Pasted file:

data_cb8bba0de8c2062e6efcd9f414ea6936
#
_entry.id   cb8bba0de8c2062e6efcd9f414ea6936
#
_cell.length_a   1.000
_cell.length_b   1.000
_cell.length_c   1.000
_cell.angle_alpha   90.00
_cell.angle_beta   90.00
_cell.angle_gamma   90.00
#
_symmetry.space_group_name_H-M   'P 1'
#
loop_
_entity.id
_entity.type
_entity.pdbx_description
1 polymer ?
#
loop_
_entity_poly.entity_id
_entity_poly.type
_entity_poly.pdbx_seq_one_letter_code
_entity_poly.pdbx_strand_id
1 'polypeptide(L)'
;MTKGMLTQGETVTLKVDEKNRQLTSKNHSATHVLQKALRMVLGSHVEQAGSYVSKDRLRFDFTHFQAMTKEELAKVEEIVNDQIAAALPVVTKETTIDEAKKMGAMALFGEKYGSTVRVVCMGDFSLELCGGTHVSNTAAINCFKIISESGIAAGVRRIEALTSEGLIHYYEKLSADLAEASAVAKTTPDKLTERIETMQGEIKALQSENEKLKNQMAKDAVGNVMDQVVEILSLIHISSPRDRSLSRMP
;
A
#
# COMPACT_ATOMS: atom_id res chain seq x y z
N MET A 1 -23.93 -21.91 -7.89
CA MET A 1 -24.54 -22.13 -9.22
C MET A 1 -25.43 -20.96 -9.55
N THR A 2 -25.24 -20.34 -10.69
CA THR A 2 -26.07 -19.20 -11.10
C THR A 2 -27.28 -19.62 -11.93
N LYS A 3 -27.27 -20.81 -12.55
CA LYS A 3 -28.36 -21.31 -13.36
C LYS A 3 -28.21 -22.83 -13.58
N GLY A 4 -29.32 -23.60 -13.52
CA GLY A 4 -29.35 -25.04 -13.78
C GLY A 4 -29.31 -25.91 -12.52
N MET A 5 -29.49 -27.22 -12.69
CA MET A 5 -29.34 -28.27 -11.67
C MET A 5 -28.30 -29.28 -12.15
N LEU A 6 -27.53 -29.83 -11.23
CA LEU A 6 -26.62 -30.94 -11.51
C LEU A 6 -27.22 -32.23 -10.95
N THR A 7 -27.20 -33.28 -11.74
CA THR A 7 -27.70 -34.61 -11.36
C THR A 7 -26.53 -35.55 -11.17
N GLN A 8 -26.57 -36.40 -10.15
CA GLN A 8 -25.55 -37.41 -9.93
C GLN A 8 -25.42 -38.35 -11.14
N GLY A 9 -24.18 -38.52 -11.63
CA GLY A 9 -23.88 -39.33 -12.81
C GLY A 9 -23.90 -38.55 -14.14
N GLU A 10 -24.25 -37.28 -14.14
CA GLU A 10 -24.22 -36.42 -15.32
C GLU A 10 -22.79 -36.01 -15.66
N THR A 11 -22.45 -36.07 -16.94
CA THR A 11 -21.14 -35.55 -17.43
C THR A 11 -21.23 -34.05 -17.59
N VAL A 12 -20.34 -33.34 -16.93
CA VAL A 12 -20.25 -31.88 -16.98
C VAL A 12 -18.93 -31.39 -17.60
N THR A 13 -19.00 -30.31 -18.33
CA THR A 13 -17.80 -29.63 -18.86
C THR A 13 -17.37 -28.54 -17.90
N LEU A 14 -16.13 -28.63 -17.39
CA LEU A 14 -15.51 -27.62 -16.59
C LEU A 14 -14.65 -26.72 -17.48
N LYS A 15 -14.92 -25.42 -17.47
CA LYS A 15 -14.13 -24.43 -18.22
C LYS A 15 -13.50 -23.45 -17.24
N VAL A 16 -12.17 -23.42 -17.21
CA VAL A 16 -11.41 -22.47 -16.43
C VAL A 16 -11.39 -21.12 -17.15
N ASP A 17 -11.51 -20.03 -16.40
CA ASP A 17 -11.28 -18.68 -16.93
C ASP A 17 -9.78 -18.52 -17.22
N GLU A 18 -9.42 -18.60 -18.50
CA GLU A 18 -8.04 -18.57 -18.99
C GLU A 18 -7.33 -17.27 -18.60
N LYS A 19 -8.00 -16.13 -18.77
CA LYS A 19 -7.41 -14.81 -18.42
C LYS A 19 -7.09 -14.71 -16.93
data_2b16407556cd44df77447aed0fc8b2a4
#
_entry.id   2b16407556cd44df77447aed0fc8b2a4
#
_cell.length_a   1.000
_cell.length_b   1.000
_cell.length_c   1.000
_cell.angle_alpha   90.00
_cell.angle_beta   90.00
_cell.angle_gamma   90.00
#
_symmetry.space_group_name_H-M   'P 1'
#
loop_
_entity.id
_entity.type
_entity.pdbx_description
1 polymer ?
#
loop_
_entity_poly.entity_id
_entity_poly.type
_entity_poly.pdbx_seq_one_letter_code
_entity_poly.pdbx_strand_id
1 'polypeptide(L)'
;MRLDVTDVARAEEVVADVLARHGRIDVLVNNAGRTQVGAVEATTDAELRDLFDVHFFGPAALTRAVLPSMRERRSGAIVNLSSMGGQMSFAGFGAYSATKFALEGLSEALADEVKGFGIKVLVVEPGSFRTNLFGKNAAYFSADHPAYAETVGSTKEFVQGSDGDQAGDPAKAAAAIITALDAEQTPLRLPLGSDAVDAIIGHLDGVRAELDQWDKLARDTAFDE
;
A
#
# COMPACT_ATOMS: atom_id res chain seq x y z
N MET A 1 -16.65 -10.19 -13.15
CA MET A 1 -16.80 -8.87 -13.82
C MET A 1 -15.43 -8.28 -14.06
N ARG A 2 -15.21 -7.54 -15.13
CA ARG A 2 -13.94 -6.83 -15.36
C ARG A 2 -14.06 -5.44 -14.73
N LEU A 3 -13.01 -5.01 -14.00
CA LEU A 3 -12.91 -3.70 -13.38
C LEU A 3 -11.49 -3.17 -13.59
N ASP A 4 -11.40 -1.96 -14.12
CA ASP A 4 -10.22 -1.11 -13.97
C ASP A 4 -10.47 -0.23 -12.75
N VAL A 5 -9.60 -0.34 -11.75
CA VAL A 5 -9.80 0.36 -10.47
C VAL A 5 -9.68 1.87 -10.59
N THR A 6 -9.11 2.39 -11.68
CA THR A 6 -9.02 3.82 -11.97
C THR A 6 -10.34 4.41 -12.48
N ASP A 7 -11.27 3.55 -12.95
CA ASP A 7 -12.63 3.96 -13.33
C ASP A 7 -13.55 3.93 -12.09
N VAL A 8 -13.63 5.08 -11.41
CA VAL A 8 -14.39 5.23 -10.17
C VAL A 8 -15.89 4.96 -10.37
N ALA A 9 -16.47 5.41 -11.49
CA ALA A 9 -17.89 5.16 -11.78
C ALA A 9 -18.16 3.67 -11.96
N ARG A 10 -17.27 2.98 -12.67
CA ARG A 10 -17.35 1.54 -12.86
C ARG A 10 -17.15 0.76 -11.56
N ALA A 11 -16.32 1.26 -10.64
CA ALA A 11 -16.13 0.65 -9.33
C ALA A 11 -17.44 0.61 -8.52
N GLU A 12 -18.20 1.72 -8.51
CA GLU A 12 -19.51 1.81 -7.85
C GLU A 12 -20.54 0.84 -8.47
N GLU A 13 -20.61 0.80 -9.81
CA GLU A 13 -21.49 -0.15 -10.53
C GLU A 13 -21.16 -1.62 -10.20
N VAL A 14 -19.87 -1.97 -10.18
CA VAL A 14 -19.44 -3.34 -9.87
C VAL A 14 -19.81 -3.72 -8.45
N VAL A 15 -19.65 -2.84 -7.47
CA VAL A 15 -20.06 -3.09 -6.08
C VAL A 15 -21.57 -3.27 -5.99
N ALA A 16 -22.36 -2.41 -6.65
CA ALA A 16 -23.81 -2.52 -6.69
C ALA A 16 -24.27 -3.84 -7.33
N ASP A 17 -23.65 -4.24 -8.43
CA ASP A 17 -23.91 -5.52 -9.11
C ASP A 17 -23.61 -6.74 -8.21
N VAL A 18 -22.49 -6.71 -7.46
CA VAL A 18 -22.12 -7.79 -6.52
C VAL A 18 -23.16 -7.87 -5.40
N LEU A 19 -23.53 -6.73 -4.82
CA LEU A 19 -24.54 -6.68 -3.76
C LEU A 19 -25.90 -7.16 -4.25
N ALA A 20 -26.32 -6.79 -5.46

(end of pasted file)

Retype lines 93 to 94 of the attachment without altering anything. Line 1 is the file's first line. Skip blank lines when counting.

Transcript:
_cell.length_b   1.000
_cell.length_c   1.000